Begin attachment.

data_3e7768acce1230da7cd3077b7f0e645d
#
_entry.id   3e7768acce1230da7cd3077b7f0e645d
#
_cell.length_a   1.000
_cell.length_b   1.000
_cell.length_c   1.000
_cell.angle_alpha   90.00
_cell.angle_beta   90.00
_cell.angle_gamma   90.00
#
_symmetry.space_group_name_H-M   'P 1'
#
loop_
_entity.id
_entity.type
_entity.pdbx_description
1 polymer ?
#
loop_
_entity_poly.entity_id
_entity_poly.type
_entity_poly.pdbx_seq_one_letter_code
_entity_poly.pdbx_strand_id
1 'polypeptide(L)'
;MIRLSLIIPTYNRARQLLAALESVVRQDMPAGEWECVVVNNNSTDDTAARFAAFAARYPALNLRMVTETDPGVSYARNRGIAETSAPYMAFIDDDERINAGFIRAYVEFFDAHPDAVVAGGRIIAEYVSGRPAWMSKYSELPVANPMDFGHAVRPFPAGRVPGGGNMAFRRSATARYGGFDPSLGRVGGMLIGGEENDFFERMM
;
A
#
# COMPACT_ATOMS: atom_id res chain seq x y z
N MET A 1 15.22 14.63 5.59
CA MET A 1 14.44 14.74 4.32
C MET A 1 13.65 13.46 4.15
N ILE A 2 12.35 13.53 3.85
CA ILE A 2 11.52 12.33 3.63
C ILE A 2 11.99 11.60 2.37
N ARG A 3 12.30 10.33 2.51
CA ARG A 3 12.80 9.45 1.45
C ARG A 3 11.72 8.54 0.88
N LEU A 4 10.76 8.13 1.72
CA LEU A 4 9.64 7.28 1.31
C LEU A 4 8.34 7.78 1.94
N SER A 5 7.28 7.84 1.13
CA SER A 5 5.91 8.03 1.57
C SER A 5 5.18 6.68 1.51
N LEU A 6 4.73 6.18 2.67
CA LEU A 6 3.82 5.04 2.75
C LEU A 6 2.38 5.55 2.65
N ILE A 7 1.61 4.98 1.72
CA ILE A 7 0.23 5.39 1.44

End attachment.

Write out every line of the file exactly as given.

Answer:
data_3e7768acce1230da7cd3077b7f0e645d
#
_entry.id   3e7768acce1230da7cd3077b7f0e645d
#
_cell.length_a   1.000
_cell.length_b   1.000
_cell.length_c   1.000
_cell.angle_alpha   90.00
_cell.angle_beta   90.00
_cell.angle_gamma   90.00
#
_symmetry.space_group_name_H-M   'P 1'
#
loop_
_entity.id
_entity.type
_entity.pdbx_description
1 polymer ?
#
loop_
_entity_poly.entity_id
_entity_poly.type
_entity_poly.pdbx_seq_one_letter_code
_entity_poly.pdbx_strand_id
1 'polypeptide(L)'
;MIRLSLIIPTYNRARQLLAALESVVRQDMPAGEWECVVVNNNSTDDTAARFAAFAARYPALNLRMVTETDPGVSYARNRGIAETSAPYMAFIDDDERINAGFIRAYVEFFDAHPDAVVAGGRIIAEYVSGRPAWMSKYSELPVANPMDFGHAVRPFPAGRVPGGGNMAFRRSATARYGGFDPSLGRVGGMLIGGEENDFFERMM
;
A
#
# COMPACT_ATOMS: atom_id res chain seq x y z
N MET A 1 15.22 14.63 5.59
CA MET A 1 14.44 14.74 4.32
C MET A 1 13.65 13.46 4.15
N ILE A 2 12.35 13.53 3.85
CA ILE A 2 11.52 12.33 3.63
C ILE A 2 11.99 11.60 2.37
N ARG A 3 12.30 10.33 2.51
CA ARG A 3 12.80 9.45 1.45
C ARG A 3 11.72 8.54 0.88
N LEU A 4 10.76 8.13 1.72
CA LEU A 4 9.64 7.28 1.31
C LEU A 4 8.34 7.78 1.94
N SER A 5 7.28 7.84 1.13
CA SER A 5 5.91 8.03 1.57
C SER A 5 5.18 6.68 1.51
N LEU A 6 4.73 6.18 2.67
CA LEU A 6 3.82 5.04 2.75
C LEU A 6 2.38 5.55 2.65
N ILE A 7 1.61 4.98 1.72
CA ILE A 7 0.23 5.39 1.44